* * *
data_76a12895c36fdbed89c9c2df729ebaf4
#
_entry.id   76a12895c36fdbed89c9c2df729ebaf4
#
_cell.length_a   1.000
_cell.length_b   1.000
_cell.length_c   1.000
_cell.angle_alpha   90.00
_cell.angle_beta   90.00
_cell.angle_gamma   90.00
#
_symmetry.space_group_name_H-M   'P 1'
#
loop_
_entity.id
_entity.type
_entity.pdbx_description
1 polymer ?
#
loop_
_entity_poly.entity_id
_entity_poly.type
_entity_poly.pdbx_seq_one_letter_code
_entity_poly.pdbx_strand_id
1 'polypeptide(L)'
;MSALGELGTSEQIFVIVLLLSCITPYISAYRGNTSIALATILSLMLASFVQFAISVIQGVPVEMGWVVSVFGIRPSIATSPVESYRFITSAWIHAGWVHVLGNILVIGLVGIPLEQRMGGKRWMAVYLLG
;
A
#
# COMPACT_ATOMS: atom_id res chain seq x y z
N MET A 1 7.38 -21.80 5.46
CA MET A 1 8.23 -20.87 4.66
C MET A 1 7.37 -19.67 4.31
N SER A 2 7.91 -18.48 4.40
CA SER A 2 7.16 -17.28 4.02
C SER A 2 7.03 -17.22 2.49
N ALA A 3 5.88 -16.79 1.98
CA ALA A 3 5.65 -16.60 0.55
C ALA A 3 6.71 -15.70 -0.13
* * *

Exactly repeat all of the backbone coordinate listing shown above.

data_76a12895c36fdbed89c9c2df729ebaf4
#
_entry.id   76a12895c36fdbed89c9c2df729ebaf4
#
_cell.length_a   1.000
_cell.length_b   1.000
_cell.length_c   1.000
_cell.angle_alpha   90.00
_cell.angle_beta   90.00
_cell.angle_gamma   90.00
#
_symmetry.space_group_name_H-M   'P 1'
#
loop_
_entity.id
_entity.type
_entity.pdbx_description
1 polymer ?
#
loop_
_entity_poly.entity_id
_entity_poly.type
_entity_poly.pdbx_seq_one_letter_code
_entity_poly.pdbx_strand_id
1 'polypeptide(L)'
;MSALGELGTSEQIFVIVLLLSCITPYISAYRGNTSIALATILSLMLASFVQFAISVIQGVPVEMGWVVSVFGIRPSIATSPVESYRFITSAWIHAGWVHVLGNILVIGLVGIPLEQRMGGKRWMAVYLLG
;
A
#
# COMPACT_ATOMS: atom_id res chain seq x y z
N MET A 1 7.38 -21.80 5.46
CA MET A 1 8.23 -20.87 4.66
C MET A 1 7.37 -19.67 4.31
N SER A 2 7.91 -18.48 4.40
CA SER A 2 7.16 -17.28 4.02
C SER A 2 7.03 -17.22 2.49
N ALA A 3 5.88 -16.79 1.98
CA ALA A 3 5.65 -16.60 0.55
C ALA A 3 6.71 -15.70 -0.13